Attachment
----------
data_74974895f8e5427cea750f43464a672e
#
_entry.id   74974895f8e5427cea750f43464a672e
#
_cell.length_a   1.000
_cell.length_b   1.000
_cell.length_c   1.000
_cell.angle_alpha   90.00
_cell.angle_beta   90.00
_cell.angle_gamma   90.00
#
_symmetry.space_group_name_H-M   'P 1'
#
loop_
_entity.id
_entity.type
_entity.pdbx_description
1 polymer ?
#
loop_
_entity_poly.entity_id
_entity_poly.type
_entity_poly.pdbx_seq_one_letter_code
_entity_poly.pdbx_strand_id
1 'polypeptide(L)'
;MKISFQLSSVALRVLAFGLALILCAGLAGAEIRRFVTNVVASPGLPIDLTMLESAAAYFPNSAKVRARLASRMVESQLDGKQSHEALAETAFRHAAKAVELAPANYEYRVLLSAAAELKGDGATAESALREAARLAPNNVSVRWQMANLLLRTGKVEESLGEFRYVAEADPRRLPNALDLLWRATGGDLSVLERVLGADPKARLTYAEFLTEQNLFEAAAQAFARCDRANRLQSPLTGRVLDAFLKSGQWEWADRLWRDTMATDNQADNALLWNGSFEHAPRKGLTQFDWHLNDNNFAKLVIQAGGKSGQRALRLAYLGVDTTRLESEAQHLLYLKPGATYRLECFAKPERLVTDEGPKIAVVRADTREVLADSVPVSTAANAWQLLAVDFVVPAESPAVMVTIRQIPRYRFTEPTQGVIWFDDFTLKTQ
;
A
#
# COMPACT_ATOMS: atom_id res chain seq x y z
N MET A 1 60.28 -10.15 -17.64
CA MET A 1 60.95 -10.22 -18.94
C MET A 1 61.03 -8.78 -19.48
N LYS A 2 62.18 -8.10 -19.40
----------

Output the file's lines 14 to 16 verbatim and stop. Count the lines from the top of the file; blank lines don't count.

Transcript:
loop_
_entity.id
_entity.type